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Multi-input Aggregates in SQL Server 2005

Jan 8

Written by: Charles Flock
1/8/2011 1:37 PM  RssIcon

Despite what Books-on-line and other Microsoft documentation tells you, it is possible to implement multi-input aggregates in SQL Server 2005, albeit with some restrictions.
In September 2010, we launched our XLeratorDB/statistics 2008 package, which contained new implementations of 14 existing XLeratorDB/statistics functions taking advantage of the multi-input aggregate features available in SQL Server 2008. Those functions are:
·         CORREL
·         COVAR
·         DEVSQ
·         FORECAST
·         GROWTH
·         INTERCEPT
·         KURT
·         PEARSON
·         RSQ
·         SKEW
·         SLOPE
·         STEYX
·         TREND
·         ZTEST
By re-implementing these functions as multi-input aggregates, we were able to achieve a more than tenfold increase in performance as well as making the functions syntactically simpler and more intuitive to use.
With that experience in mind, we realized that if we could find a way to wrap the multiple inputs into a single input when the aggregate is invoked, we could then unwrap the inputs in the aggregate function and process it exactly the same way that it was processed in SQL Server 2008. This possibility arose because each of these 14 functions had been re-implemented in SQL Server 2008 as single pass solutions; therefore the MaxByteSize limit of 8K in SQL Server 2005 was really no issue.
Syntactically the aggregate functions in SQL Server 2005 look almost the same as the aggregate function in SQL Server 2008, except that the values in SQL Server 2005 are embedded inside a wrapper function. For example, in SQL Server 2008, the GROWTH function looks like this:
SELECT wct.GROWTH(@Known_y, @Known_x, @new_x)
In SQL Server 2005, the GROWTH function looks like this:
SELECT wct.GROWTH(wct.fmtGROWTH(@Known_y, @Known_x, @new_x))
The difference being that @Known_y, @Known_x, and @new_x are wrapped in the function fmtGROWTH. The fmtGROWTH function has no other use except to package up the input for the GROWTH function in SQL Server 2005.
Of course, the wrapping and unwrapping of the input parameters makes the SQL Server 2005 versions slower than the SQL Server 2008 versions. But, they are still more than 5 times faster than the previous scalar implementations of the functions and are syntactically simpler and more intuitive to use. Of course, if you still need the precision of a two-pass solution, you can use the scalar equivalents of these functions (which are simply the function name with ‘_q’ appended).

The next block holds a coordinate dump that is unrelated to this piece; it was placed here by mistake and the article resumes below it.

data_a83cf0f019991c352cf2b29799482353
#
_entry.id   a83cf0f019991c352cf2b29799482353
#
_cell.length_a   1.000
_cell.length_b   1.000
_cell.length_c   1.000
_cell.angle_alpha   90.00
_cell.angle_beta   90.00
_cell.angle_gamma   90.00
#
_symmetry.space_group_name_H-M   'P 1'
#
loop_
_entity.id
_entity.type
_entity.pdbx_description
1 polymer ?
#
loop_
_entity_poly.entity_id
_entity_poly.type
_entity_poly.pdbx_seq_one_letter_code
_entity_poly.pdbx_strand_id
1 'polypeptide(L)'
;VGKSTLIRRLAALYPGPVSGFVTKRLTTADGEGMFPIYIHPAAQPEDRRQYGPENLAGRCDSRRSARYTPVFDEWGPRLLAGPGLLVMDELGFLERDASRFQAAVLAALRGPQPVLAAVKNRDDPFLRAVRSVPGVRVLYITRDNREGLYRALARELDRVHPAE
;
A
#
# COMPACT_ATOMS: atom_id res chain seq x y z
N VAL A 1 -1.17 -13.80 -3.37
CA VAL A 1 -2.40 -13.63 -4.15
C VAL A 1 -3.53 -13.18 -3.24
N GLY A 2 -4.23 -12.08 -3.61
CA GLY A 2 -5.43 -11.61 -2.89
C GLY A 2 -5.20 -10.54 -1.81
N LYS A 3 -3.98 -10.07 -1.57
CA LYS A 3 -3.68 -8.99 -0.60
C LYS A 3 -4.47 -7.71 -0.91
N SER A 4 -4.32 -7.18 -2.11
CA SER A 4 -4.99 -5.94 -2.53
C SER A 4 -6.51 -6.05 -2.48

Here’s a simple example. We will populate a table with some population information by region and then use the GROWTH function to predict the population in the year 2025.
CREATE TABLE #p(
      continent   nvarchar(50),
      year        bigint,
      pop               bigint
      )
     
INSERT INTO #p VALUES ('Africa',1950,227270)
INSERT INTO #p VALUES ('Asia',1950,1402887)
INSERT INTO #p VALUES ('Europe',1950,547460)
INSERT INTO #p VALUES ('Latin America and the Caribbean',1950,167307)
INSERT INTO #p VALUES ('Northern America',1950,171615)
INSERT INTO #p VALUES ('Oceania',1950,12807)
INSERT INTO #p VALUES ('Africa',1975,418765)
INSERT INTO #p VALUES ('Asia',1975,2379374)
INSERT INTO #p VALUES ('Europe',1975,676207)
INSERT INTO #p VALUES ('Latin America and the Caribbean',1975,323323)
INSERT INTO #p VALUES ('Northern America',1975,242360)
INSERT INTO #p VALUES ('Oceania',1975,21286)
INSERT INTO #p VALUES ('Africa',2000,819462)
INSERT INTO #p VALUES ('Asia',2000,3698296)
INSERT INTO #p VALUES ('Europe',2000,726568)
INSERT INTO #p VALUES ('Latin America and the Caribbean',2000,521228)
INSERT INTO #p VALUES ('Northern America',2000,318654)
INSERT INTO #p VALUES ('Oceania',2000,31160)
INSERT INTO #p VALUES ('Africa',2010,1033043)
INSERT INTO #p VALUES ('Asia',2010,4166741)
INSERT INTO #p VALUES ('Europe',2010,732759)
INSERT INTO #p VALUES ('Latin America and the Caribbean',2010,588649)
INSERT INTO #p VALUES ('Northern America',2010,351659)
INSERT INTO #p VALUES ('Oceania',2010,35838)
 

SQL Server 2008
SQL Server 2005
SELECT continent
,ROUND(wct.GROWTH(pop, year, 2025), 0) as GROWTH
FROM #p
GROUP BY continent
 
SELECT continent
,ROUND(wct.GROWTH(wct.fmtGROWTH(pop, year, 2025)), 0) as GROWTH
FROM #p
GROUP BY continent
 

 
This produces the following result.
continent                                          GROWTH
-------------------------------------------------- ----------------------
Africa                                             1523464
Asia                                               5698985
Europe                                             812097
Latin America and the Caribbean                    856450
Northern America                                   427360
Oceania                                            47493
 
(6 row(s) affected)

On average, we found that the 2005 aggregates ran about 5 times faster than the scalar implementations. We also found that they ran in about twice the time as the SQL Server 2008 aggregates.
We think that implementing these functions as aggregates in SQL Server 2005 provides a clear benefit in terms of performance as well as making them simpler and easier to use. Let us know what you think.

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